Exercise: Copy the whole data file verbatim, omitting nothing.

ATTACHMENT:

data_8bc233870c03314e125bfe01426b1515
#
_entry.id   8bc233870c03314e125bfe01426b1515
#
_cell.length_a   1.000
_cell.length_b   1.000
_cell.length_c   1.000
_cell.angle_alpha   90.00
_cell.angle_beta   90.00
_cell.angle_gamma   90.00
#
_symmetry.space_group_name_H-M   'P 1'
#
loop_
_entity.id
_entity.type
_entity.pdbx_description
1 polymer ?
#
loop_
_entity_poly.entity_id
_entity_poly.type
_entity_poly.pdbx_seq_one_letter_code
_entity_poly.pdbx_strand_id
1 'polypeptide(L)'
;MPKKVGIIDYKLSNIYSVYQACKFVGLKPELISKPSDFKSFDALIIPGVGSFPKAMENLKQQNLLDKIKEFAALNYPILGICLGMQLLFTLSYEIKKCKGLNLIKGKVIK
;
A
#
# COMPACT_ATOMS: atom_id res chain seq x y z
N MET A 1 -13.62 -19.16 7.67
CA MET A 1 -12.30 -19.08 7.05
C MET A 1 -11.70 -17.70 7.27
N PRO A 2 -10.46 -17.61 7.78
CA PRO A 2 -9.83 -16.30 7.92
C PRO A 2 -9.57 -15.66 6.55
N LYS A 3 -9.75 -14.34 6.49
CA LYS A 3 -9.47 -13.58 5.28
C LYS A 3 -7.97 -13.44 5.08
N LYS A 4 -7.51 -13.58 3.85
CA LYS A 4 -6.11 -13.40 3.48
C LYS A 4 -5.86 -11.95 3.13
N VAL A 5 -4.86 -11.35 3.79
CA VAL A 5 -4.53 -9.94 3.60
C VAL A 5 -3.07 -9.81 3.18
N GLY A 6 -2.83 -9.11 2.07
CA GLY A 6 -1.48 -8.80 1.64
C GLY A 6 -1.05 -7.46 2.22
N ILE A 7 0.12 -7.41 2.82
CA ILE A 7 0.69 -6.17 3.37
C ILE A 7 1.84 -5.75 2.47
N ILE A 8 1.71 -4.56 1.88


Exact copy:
data_8bc233870c03314e125bfe01426b1515
#
_entry.id   8bc233870c03314e125bfe01426b1515
#
_cell.length_a   1.000
_cell.length_b   1.000
_cell.length_c   1.000
_cell.angle_alpha   90.00
_cell.angle_beta   90.00
_cell.angle_gamma   90.00
#
_symmetry.space_group_name_H-M   'P 1'
#
loop_
_entity.id
_entity.type
_entity.pdbx_description
1 polymer ?
#
loop_
_entity_poly.entity_id
_entity_poly.type
_entity_poly.pdbx_seq_one_letter_code
_entity_poly.pdbx_strand_id
1 'polypeptide(L)'
;MPKKVGIIDYKLSNIYSVYQACKFVGLKPELISKPSDFKSFDALIIPGVGSFPKAMENLKQQNLLDKIKEFAALNYPILGICLGMQLLFTLSYEIKKCKGLNLIKGKVIK
;
A
#
# COMPACT_ATOMS: atom_id res chain seq x y z
N MET A 1 -13.62 -19.16 7.67
CA MET A 1 -12.30 -19.08 7.05
C MET A 1 -11.70 -17.70 7.27
N PRO A 2 -10.46 -17.61 7.78
CA PRO A 2 -9.83 -16.30 7.92
C PRO A 2 -9.57 -15.66 6.55
N LYS A 3 -9.75 -14.34 6.49
CA LYS A 3 -9.47 -13.58 5.28
C LYS A 3 -7.97 -13.44 5.08
N LYS A 4 -7.51 -13.58 3.85
CA LYS A 4 -6.11 -13.40 3.48
C LYS A 4 -5.86 -11.95 3.13
N VAL A 5 -4.86 -11.35 3.79
CA VAL A 5 -4.53 -9.94 3.60
C VAL A 5 -3.07 -9.81 3.18
N GLY A 6 -2.83 -9.11 2.07
CA GLY A 6 -1.48 -8.80 1.64
C GLY A 6 -1.05 -7.46 2.22
N ILE A 7 0.12 -7.41 2.82
CA ILE A 7 0.69 -6.17 3.37
C ILE A 7 1.84 -5.75 2.47
N ILE A 8 1.71 -4.56 1.88